I would definitely recommend you get all of your devices organized into inexpensive hubs, this should maintain the order they are detected in Windows. There is not much that can be done about the way Windows will re-detect the devices as far as I can tell.

 

It does seem possible that software such as LINDA and FSUIPC could compare the GUIDs of newly detected HIDs and discard the new detections if the GUID are the same. However, there may be implications of this logic that would have unintended undesirable side effects.

 

Hope some of my experience helps you.

Thank you for your input. That is very useful. You mention GUIDs but my understanding that this is a means for Windows to identify a device and may not be consistent between system reboots. However, it is a idea that I need to investigate.

Well there's what looks like a serial number, although I don't know how you can read it. The BBI-32 config program uses it to distinguish between boards

The serial number would be ideal. The question is how can it be read by LINDA. I will need some time to study the rest of your post. As a user of these would you be prepared to approach the company to get the interface spec and details of how to read the Serial Number?

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As a user of these would you be prepared to approach the company to get the interface spec and details of how to read the Serial Number?

 

Yes, I'll email them and see what I can come up with.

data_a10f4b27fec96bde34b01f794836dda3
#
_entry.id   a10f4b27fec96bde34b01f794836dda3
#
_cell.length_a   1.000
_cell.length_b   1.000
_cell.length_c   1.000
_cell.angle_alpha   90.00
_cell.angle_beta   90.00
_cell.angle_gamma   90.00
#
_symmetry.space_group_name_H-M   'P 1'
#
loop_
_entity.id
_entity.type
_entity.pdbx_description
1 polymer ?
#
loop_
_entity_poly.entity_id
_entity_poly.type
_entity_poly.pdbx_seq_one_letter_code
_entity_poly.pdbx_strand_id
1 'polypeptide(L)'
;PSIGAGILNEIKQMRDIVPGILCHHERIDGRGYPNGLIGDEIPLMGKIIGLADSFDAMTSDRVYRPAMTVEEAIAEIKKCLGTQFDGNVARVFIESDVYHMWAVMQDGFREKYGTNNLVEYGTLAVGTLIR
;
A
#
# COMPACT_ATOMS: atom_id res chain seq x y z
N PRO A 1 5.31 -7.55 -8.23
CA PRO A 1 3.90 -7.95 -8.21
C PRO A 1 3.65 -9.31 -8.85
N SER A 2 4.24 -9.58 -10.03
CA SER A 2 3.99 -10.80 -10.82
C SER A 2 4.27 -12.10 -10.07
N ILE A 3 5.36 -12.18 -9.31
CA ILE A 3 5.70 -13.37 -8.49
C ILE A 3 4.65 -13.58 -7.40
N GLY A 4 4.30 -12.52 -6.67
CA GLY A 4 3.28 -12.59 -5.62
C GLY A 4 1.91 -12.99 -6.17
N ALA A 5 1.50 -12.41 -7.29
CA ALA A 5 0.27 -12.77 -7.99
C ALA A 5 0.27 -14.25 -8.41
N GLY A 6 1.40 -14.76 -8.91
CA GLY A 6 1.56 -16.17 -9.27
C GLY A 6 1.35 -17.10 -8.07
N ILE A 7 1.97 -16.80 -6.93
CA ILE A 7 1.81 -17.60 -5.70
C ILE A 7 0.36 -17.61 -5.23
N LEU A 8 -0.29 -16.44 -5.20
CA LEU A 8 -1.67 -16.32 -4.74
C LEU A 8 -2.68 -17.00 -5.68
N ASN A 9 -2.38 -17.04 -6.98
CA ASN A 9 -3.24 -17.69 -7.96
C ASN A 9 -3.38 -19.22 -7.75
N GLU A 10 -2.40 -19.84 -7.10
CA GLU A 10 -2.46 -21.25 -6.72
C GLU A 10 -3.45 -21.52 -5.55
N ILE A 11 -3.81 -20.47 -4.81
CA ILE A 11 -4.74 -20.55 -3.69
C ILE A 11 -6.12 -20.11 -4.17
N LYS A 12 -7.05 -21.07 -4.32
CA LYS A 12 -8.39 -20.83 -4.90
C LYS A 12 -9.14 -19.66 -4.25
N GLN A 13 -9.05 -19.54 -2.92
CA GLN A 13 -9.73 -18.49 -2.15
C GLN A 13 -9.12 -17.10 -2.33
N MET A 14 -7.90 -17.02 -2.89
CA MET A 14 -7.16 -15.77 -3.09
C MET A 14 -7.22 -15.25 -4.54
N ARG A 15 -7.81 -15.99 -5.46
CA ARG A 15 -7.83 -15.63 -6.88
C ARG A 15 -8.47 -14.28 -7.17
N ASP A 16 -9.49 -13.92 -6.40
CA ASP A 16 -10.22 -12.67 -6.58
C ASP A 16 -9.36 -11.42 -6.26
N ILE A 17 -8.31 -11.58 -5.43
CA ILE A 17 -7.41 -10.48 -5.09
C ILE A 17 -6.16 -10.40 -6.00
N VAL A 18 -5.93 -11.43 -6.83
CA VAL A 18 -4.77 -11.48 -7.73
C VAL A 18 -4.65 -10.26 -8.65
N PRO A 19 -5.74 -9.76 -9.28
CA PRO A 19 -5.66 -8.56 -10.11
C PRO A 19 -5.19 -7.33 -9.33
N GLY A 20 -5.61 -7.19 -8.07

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Below is an example of a duplicate detection on my system. Your are correct that the GUID is a Windows assigned number but it is uniquely assigned per computer. This is so that if a device is moved around the various USB ports, the system can "remember" it.

 

Not sure how this could be used by LINDA but in FSUIPC, the duplicate detections show up as additional joy letters but with the same assigned GUID. So if joy "A" is detected and is assigned GUIDxyz by FSUIPC, and the operating system re-detects it, the joy will show in FSUIPC as joy "K" (for example) but have the same GUIDxyz.

 

capture.jpg


Unfortunately, my knowledge of how USB plug and play works is a result of troubleshooting detection/driver problems while working on a support helpdesk. I've never written device drivers or studied the formal material.

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would you be prepared to approach the company to get the interface spec and details of how to read the Serial Number?

 

This is what I got. It looks like a useful site and I guess the answer's in there somewhere, but I don't know where to start.

 

 

Hello Mark,

Thank you for your enquiry.

 
You can find this information and much more about generic HID devices from here: http://janaxelson.com/usb.htm
 
Best Regards
John Beeson

 

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Thanks to Andrew for tackling this in 2.6.8!

You are very welcome. I was greatly helped by the loan of cards by Leo Bodnar to whom we are indebted.